When Home is Not the Safest Place

April 17, 2020

By Perminder Flora – Manager, MOSAIC Violence Prevention Programs 

The COVID-19 pandemic has a new victim – women in domestically violent living situations no longer having the option to flee.

As protective, life-saving measures to combat COVID-19 include quarantine and self-isolation to help flatten the curve, coronavirus is inadvertently increasing the deadly epidemic of intimate partner violence. Fleeing from an abusive relationship may not be an option for women who are forced into isolation with their abuser.

During Prevention of Violence Against Women Week in BC (April 12-18), we want to remind you that help is available, because we know that home is not the safest place for women and children impacted by domestic violence.

Statistics Canada 2017 reports that 73% of female victims of intimate partner homicides were killed by a current or former legally married or common-law husband; and boyfriends were responsible for the 26% of female victims’ deaths.

The Violence Prevention Program at MOSAIC is doing everything we can to help keep women and children safe from violence.

One of our clients is a single mother with two children who is at home self-isolating with her partner. Already a victim of domestic violence, she is experiencing anger fueled and worsened by the additional stresses associated with the pandemic.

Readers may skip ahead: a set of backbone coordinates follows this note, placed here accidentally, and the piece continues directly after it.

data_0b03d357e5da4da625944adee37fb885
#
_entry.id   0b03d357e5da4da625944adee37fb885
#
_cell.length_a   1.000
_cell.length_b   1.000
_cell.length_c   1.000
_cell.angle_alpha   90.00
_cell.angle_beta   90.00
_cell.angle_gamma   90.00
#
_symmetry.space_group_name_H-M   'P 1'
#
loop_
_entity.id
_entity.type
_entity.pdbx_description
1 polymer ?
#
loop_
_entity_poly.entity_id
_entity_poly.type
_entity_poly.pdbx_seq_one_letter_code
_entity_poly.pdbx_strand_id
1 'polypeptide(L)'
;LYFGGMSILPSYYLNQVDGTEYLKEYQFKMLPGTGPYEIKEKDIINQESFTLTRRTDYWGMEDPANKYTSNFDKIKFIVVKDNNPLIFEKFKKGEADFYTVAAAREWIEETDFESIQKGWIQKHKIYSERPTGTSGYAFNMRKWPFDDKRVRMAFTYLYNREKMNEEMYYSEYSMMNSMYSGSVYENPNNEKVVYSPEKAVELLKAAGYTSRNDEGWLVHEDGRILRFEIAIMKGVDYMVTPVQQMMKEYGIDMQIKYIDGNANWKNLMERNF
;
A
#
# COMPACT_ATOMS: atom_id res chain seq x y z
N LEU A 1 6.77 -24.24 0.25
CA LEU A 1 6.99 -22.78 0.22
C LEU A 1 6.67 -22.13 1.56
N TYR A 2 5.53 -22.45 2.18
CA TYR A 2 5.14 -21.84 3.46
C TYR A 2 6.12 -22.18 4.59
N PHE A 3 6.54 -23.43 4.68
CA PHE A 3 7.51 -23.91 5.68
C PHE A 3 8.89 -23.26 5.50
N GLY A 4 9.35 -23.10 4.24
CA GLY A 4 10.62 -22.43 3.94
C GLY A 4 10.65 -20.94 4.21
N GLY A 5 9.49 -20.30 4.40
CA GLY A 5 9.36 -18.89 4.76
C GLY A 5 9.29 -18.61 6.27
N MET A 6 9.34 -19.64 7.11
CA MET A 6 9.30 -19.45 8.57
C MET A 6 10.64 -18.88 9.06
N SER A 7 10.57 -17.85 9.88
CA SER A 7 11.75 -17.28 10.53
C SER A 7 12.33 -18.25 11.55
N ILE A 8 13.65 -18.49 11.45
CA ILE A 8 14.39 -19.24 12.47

Forced isolation has increased her vulnerability to emotional and physical violence. She is being supported by the Stopping the Violence Counselling services with emotional support, safety planning, updated COVID-19 and violence prevention information; the Multicultural Victim Services provide criminal law and court support resources to increase her understanding of how to keep herself and her children safe.

As calls for help spike, accessibility of resources has diminished, and safe houses are reaching capacity, or unable to take new victims due to lockdown and social-distancing measures.

The World Health Organization (WHO) states that 1 in 3 women worldwide will experience gender-based violence, but is the least reported of human rights abuses. According to the UN, violence against women has increased by more than 25% around the world as the unintended consequence of the COVID-19 pandemic.

MOSAIC’s Violence Prevention Programs are specialized counselling support and victim services delivered by trained staff utilizing a culturally sensitive and trauma-informed approach to working with diverse communities.

Services include emotional support, advocacy, referrals to other relevant resources and prevention information. Women from diverse cultures may have significant challenges and barriers to supports. The Stopping the Violence Counselling, Multicultural Victim Services, Enhanced Settlement Services for Women and our sexual violence prevention work with international students aim to increase safety and empower victims to live free of violence.

If you are in immediate danger, call 911. If you need support or help, use the website links in this blog or email or, or call 236-512-6170 (9am-5pm, weekdays)